In 2009, United States DOL fined the firm $6,375 and $13,500 for safety violations,[13][14] New Jersey DEP issued fines of $20,000 and $26,900 for excessive emissions at a facility in Warren County from 2003 to 2007, and in Union County from 2007 to 2009.[15] For the dioxin emissions in Wallingford and Hartford they were fined $350,000.[16]

According to a press release issued on July 15, 2011 by The Connecticut Office of the Attorney General and the Department of Energy and Environmental Protection (DEEP), the company paid $400,000 in fines for a 2010 air emission violation (250% beyond safety limits)[16] at its Wallingford, CT facility. The press release also stated that the DEEP consulted with the Connecticut Department of Public Health and verified that despite the violation, the amount of emissions in the air in the vicinity of the facility was still within applicable health-based standards and did not pose a threat to public health.[17]

In 2015 were fined $80,100 for workplace dangers, including fire, falls and electrocution in their Bristol facility.[18]


  1. ^ Covanta Leadership: Sam Zell
  2. ^ a b c d e f
  3. ^ Kevin P. Connolly (23 June 2001). "Incinerator, State Strike A Deal". Orlando Sentinel. Retrieved 2 November 2016. 
  4. ^ Kevin P. Connolly (26 June 2001). "Covanta May Atone For Pollution By Educating Us". Orlando Sentinel. Retrieved 2 November 2016. 
  5. ^ "Department of Health, State of Hawaii, Complaint, vs. Honolulu Resource Recovery Venture (Docket No. 05-CA-EO-18)". 23 March 2006. 
  6. ^ "Covanta Delaware Valley Operating Permit Violations". Pennsylvania Department of Environmental Protection. 20 October 2008. 
  7. ^ "Covanta Energy Corporation OSHA#310670724". United States Department of Labor. 29 October 2007. 
  8. ^ "Notice of Violation 16066". Connecticut Department of Energy and Environmental Protection. 5 September 2007.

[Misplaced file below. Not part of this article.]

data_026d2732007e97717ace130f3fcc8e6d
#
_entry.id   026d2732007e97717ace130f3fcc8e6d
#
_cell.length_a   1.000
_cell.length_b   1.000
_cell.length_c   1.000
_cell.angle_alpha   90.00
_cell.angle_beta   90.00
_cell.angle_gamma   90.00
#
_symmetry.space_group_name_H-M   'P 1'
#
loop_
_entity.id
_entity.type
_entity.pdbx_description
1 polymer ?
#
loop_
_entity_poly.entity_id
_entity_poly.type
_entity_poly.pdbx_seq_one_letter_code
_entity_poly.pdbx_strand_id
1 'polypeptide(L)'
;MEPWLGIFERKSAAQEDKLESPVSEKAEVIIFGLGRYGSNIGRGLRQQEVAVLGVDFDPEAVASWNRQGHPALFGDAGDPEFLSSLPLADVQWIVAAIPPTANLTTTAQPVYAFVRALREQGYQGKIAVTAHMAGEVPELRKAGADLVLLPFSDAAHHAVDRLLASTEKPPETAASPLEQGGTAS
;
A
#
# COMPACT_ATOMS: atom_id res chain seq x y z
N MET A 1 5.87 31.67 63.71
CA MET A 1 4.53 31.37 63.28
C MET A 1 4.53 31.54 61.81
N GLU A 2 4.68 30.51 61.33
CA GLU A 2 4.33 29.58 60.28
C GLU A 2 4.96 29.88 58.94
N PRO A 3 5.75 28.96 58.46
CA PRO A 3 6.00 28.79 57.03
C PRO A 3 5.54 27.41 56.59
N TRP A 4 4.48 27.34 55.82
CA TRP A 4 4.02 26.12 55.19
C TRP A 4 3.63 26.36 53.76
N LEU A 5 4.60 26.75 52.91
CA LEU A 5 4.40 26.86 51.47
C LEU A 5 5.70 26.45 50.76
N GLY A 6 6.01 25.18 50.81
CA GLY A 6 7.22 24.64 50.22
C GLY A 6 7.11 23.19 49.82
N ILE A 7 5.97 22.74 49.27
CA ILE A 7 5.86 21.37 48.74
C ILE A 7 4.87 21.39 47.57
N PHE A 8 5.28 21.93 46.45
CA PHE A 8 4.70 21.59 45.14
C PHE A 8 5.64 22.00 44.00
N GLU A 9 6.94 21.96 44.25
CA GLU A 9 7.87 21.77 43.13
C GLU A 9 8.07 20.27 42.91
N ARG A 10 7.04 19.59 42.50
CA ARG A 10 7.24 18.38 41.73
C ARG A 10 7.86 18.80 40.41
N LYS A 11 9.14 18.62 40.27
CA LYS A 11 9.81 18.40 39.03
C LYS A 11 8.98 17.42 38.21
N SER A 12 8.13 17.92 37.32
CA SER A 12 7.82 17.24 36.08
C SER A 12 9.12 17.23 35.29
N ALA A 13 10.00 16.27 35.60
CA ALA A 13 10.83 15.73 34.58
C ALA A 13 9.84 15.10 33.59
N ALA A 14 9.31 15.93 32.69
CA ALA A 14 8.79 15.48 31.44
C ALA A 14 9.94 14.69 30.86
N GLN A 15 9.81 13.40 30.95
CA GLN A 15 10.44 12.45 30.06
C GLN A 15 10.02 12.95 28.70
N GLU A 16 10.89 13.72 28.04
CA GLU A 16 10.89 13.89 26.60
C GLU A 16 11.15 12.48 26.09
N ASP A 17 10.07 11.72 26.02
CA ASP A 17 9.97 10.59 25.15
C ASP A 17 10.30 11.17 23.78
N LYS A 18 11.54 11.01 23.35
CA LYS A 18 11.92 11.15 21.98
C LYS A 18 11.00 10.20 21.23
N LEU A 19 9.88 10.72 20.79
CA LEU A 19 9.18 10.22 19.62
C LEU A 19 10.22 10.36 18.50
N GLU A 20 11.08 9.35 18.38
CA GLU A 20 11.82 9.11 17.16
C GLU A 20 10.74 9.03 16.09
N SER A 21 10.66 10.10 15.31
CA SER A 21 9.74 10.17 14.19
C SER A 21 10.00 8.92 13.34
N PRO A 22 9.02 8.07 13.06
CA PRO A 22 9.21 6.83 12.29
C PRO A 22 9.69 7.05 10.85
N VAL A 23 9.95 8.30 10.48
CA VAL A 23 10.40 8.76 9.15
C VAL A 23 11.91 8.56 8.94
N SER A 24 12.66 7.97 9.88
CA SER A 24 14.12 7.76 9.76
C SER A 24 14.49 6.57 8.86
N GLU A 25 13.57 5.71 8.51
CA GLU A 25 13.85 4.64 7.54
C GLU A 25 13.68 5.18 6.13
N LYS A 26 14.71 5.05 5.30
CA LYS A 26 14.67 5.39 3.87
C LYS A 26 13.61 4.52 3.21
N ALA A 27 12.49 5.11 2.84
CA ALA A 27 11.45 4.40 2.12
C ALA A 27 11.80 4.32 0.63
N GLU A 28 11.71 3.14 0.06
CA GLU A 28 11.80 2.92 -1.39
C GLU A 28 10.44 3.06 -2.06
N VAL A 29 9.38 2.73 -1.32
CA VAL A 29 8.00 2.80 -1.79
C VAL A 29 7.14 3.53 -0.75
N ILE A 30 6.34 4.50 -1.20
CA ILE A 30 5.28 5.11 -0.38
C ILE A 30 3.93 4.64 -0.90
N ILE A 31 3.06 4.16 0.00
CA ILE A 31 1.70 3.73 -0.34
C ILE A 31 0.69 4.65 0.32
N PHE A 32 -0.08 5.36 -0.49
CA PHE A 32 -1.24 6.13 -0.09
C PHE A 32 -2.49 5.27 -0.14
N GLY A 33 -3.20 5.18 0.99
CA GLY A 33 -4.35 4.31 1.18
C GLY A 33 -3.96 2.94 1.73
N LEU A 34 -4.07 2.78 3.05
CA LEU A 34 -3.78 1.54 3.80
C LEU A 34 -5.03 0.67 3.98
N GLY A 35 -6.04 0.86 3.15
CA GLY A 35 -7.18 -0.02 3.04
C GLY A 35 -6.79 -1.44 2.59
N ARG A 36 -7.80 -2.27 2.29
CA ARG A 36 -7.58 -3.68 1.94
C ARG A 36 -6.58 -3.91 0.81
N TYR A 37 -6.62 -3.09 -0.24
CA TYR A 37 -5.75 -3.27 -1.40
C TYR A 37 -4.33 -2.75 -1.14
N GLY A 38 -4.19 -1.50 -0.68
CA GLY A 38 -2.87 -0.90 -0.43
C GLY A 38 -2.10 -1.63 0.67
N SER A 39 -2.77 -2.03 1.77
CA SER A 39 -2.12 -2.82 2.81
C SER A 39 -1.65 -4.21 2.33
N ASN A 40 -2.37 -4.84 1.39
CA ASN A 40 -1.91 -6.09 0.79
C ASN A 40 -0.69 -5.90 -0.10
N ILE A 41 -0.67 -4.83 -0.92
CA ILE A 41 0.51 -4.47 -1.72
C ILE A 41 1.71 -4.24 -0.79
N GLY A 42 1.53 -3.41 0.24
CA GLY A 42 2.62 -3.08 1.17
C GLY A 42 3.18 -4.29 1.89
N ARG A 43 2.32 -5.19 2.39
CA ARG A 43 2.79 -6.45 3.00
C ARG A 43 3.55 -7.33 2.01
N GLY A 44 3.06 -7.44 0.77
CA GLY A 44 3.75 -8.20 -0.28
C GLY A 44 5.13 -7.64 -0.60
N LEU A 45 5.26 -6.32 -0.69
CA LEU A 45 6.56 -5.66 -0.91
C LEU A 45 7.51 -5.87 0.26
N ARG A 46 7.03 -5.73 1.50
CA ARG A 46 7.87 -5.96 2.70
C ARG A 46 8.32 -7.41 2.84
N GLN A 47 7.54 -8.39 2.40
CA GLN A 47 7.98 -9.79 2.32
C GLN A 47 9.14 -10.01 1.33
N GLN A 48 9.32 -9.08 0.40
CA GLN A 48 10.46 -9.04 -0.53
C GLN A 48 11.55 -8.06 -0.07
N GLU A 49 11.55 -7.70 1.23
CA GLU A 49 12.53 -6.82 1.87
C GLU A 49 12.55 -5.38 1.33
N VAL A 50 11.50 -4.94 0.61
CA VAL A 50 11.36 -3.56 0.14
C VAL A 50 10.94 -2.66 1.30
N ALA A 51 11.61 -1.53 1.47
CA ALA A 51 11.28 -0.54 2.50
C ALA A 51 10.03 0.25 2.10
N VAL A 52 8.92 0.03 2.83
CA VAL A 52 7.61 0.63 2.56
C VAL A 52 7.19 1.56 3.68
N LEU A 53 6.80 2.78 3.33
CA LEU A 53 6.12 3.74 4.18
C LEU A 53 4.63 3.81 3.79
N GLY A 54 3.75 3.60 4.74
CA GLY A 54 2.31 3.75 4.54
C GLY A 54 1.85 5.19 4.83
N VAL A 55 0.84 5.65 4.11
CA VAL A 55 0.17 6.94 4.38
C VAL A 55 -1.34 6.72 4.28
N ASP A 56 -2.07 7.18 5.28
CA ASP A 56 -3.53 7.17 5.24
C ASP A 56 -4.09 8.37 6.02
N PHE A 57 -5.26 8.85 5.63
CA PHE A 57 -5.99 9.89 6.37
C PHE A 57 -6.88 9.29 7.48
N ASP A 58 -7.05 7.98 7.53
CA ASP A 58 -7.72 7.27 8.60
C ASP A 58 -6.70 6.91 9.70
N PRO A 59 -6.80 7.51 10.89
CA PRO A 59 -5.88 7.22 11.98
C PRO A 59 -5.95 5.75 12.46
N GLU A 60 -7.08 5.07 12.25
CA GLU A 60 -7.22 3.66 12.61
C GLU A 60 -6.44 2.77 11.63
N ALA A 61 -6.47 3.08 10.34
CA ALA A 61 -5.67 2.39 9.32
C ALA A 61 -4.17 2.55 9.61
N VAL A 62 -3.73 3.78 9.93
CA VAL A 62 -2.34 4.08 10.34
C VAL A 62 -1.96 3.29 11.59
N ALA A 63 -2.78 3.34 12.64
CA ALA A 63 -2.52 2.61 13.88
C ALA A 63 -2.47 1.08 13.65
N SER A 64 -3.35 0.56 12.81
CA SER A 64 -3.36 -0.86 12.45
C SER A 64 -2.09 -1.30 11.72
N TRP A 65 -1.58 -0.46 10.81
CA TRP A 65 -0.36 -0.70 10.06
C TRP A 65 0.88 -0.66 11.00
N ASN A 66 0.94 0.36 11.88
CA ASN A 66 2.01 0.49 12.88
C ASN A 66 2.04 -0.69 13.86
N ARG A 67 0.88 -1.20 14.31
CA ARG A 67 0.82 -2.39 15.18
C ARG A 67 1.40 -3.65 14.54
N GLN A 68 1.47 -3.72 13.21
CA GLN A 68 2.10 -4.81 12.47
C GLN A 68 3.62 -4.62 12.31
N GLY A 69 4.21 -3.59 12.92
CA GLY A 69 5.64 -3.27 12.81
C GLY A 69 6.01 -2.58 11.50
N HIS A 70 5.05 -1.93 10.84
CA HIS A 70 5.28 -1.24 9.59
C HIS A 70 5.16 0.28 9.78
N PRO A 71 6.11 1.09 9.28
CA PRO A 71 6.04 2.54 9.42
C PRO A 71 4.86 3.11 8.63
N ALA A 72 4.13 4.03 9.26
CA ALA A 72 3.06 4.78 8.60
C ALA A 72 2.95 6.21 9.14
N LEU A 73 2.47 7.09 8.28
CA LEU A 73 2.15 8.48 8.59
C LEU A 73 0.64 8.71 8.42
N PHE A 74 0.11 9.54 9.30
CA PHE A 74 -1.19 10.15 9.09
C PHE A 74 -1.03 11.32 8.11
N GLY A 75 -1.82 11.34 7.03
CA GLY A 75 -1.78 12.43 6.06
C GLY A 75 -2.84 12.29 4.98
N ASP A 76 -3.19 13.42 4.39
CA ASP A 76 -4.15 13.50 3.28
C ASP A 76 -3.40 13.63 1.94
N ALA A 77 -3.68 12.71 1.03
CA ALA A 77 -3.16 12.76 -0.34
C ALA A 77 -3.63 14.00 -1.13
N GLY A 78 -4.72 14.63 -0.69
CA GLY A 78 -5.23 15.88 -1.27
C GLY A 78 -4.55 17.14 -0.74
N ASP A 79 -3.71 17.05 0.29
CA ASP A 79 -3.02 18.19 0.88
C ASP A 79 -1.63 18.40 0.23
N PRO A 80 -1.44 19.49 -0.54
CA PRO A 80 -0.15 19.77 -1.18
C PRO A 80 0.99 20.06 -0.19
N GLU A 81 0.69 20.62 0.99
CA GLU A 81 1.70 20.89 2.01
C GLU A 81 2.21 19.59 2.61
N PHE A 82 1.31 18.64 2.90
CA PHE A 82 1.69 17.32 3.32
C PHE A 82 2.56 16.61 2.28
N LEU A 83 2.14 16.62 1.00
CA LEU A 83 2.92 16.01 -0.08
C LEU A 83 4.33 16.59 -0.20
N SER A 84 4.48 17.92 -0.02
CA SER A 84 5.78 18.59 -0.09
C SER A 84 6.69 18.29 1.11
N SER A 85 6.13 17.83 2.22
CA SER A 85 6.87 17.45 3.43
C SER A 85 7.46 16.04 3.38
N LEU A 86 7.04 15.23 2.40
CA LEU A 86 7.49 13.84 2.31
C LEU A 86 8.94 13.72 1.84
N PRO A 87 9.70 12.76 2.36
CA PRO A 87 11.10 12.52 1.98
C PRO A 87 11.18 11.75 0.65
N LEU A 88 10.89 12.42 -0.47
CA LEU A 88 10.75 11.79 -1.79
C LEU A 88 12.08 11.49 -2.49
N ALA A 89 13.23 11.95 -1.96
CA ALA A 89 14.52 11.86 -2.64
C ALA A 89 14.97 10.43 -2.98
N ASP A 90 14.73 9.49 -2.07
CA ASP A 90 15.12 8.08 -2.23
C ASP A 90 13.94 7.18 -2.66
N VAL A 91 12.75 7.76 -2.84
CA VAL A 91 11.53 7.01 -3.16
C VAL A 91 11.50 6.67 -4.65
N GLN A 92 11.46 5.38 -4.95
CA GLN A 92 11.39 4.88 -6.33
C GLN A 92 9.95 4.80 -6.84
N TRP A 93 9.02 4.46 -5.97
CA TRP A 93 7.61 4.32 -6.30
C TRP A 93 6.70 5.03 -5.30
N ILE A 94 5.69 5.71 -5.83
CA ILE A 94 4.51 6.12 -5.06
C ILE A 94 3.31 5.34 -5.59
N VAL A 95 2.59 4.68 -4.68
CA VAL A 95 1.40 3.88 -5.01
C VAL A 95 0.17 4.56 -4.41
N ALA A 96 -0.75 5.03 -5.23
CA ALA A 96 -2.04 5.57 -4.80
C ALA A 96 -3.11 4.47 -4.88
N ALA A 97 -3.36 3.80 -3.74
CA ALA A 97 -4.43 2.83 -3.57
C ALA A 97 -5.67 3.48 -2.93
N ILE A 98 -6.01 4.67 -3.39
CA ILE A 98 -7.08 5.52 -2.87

9. ^ "Proposed Settlement by Short Form Consent Order Covanta Lake II". Florida Department of Environmental Protection. 1 July 2008. 
  10. ^ "Enforcement Actions Issued at Site ID: 14211 Between 1/1/2004 and 2/5/2009 (Covanta Essex Co, NEA 080001, PI ID 07736)". New Jersey Department of Environmental Protection. 5 February 2009. pp. 2–4. 
  11. ^ "Consent Assessment Of Civil Penalty Covanta Lancaster Inc". Pennsylvania Department of Environmental Protection. 2 October 2009. 
  12. ^ "Administrative Consent Order With Penalty And Notice Of Noncompliance (File No. ACOP-WE-08-7004)". Massachusetts Department of Environmental Protection. 26 September 2008. 
  13. ^ "Invoice/Debt Collection Notice - Covanta Semass (In. No. 312101447)". United States Department of Labor. 6 April 2009. pp. 4–5. 
  14. ^ "Citation and Notice of Penalty - Covanta Semass (In. No. 312104748)". United States Department of Labor. 1 June 2009. 
  15. ^ "Enforcement Actions Issued at Site ID: 14556 Between 1/1/2009 and 10/2/2009 (Covanta Essex Co, NEA 080001, PI ID 07736)". New Jersey Department of Environmental Protection. 5 February 2009. pp. 2–4. 
  16. ^ a b Brian Nearing (12 August 2011). "Covanta, seeking N.Y. renewable nod, pays $400,000 dioxin fine at Conn. trash-burn plant". Times Union. Retrieved 2 November 2016. 
  17. ^ "Settlement Reached with Covanta for Air Emissions Violations at Plant in Wallingford". Retrieved 9 February 2012. 
  18. ^ Mara Lee (17 February 2015). "Covanta Energy Cited For Workplace Violations, Faces Fine Of $80,100". Hartford Courant. Retrieved 2 November 2016.